{
                         { 2, "This" },
                         { 1, "is" },
                         { 5, "radio" },
                         { 12, "clash" },
                     };

var sorted = from item in myDict
             orderby item.Value ascending
             select item.Value;

// This writes out: "clash is radio This"
Console.WriteLine( string.Join( " ", sorted.ToArray() ) );

Extra Example (Loading on the fly and Linq extension Select Many)

Dictionary<string, Dictionary<int, string>> TopLevel = new Dictionary<string, Dictionary<int, string>>()
{
    {
        "Dictionary 1",
        new Dictionary<int, string>()
                                    { // Sub "dictionary 1" contains two objects
                                        {41, "The Meaning of Life" },
                                        {90125, "Owner of a Lonely Heart"}
                                    }
    },

    {

        "Dictionary 2",
        new Dictionary<int, string>()
                                    { // Sub "Dictionary 2" contains one object
                                        {8675309, "Jenny!" }
                                    }

    }

};

Console.WriteLine(TopLevel["Dictionary 1"][41]);      // Prints out "The Meaning of Life!"

//     Console.WriteLine(TopLevel["Dictionary 1"][8675309]); // Fails and would throw an exception! That is in Dictionary 2!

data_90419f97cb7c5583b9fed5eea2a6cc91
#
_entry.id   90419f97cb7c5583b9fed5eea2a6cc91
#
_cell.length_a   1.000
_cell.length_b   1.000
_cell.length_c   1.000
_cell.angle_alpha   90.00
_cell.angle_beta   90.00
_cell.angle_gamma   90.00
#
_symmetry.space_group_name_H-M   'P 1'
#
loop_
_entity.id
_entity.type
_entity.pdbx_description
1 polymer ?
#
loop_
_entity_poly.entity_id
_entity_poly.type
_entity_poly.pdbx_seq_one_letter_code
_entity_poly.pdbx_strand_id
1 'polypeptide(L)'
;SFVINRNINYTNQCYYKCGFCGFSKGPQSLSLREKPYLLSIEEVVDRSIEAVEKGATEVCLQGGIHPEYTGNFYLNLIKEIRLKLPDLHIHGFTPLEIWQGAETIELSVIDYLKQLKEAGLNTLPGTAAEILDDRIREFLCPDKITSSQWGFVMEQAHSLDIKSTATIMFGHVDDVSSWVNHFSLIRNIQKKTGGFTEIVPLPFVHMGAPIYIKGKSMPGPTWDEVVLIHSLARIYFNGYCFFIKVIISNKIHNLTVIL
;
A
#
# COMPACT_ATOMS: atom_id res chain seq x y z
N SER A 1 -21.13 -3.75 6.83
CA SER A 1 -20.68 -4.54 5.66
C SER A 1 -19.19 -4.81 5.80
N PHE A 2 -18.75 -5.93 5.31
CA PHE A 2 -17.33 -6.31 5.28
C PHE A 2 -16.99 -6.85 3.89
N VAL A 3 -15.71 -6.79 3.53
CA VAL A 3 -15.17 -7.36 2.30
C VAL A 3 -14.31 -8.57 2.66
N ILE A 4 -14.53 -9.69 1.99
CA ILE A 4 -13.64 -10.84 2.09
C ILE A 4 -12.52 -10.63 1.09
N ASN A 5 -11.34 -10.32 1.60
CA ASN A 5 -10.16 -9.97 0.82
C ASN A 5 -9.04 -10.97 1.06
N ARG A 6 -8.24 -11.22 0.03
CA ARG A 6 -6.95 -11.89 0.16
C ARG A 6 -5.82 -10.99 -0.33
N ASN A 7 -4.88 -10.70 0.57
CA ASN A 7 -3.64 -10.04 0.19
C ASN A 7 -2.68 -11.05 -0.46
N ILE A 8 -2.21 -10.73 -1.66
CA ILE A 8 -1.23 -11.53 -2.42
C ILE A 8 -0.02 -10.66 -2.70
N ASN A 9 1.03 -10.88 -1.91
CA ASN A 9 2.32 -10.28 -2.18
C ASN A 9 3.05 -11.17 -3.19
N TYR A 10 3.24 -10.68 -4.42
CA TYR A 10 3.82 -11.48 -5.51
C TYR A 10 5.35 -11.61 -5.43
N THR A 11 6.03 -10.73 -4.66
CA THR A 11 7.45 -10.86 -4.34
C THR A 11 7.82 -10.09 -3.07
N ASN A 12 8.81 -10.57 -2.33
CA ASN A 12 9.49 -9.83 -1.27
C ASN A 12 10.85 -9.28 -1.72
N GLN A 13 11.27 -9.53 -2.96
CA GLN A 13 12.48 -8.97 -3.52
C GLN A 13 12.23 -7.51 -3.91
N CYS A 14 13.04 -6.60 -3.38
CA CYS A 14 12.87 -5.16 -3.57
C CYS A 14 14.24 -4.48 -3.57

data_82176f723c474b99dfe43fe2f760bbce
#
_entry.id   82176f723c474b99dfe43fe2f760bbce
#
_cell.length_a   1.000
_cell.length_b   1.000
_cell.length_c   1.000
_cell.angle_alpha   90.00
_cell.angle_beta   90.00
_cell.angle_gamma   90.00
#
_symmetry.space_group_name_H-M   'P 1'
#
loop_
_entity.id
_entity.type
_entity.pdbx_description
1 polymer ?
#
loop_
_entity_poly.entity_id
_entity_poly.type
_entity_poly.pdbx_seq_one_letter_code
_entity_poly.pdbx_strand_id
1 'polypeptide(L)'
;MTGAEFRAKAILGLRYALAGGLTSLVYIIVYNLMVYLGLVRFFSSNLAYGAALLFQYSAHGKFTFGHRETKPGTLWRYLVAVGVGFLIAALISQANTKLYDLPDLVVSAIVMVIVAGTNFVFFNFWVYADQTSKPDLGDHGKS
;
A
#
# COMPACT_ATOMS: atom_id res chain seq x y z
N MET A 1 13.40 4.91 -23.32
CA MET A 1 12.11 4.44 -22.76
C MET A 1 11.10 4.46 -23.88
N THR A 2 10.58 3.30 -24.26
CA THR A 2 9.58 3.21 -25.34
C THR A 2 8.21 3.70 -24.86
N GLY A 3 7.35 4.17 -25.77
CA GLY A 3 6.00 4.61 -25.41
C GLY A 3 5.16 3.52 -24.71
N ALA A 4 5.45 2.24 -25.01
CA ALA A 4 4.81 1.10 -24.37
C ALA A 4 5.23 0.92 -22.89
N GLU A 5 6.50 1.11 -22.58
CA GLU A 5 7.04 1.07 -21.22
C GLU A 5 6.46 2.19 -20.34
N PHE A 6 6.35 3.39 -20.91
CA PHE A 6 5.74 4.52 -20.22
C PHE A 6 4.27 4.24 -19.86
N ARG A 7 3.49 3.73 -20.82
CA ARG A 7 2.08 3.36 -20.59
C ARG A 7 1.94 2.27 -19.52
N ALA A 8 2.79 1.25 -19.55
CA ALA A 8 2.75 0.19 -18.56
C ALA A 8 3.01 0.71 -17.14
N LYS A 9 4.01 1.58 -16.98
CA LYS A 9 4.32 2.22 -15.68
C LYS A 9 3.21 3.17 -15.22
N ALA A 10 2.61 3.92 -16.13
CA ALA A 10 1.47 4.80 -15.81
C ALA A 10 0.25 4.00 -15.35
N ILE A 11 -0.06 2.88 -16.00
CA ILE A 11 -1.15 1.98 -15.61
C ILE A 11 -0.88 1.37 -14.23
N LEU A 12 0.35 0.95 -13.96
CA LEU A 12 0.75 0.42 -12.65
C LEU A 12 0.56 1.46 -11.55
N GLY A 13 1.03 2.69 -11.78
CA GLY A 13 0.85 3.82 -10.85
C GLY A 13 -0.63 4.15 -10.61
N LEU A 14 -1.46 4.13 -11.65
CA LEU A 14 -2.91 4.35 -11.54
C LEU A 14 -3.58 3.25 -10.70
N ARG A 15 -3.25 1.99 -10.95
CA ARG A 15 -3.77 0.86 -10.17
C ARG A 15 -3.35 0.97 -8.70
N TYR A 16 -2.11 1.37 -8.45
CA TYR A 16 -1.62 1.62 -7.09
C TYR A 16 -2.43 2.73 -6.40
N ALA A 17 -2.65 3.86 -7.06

// Use selectmany to grab all sub objects
// (which are a Key value pair of KVP<string, Dictionary<int, string>)
// and return the value (the sub dictionaries) and combine
// all the those dictionaries from both sub dictionary into one IEnumerable KVP.
TopLevel.SelectMany( dict => dict.Value ) // Gets all the DIctionary<int, string> pairs between both dictionaries
        .ToList() // Convert from IEnumerable to list so we can do the for each below
        .ForEach( kvp => Console.WriteLine( "{0} is {1}", kvp.Key, kvp.Value ) ); // Outputs the lowest dictionaries.

/* above outputs
41 is The Meaning of Life
90125 is Owner of a Lonely Heart
8675309 is Jenny!
*/

Hope this helps!

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15 Comments

  1. Swaroop says

    Hi.

    The article is great.

    Can you please elaborate on how to access dictionary of dictionary?

    Example:

    • I want to retrieve the whole inner dictionary based on the outer dictionary key.
    • I want to retrieve inner dictionary key’s value

    Thanks in advance.

    Cheers !

    Reply
  2. omegaman says

    #1: Continuing with the example in the article to get a reference to the inner dictionary pass in the appropriate key such as:

    Dictionary<int, string> subDictionary = myDicts["Test"];
    
    Console.WriteLine( subDictionary[41] ); // Prints Jabberwocky
    

    #2 With the reference gotten above in #1 its business as usual and no special tricks are needed.

    HTH

    Reply
  3. Swaroop says

    Got it.
    Gr8.
    I was hoping i could access the inner dictionary directly.
    But anyways this worked for me.
    Thanks,

    SWAROOP

    Reply
    • omegaman says

      You can access the inner dictionary directly via indexing such as shown in the example

      myDicts[“Test”][8675309]

      Where it says open top level dictionary “Test” and access its hash item 8675309. Or am I missing what you mean?

      Reply
  4. Swaroop says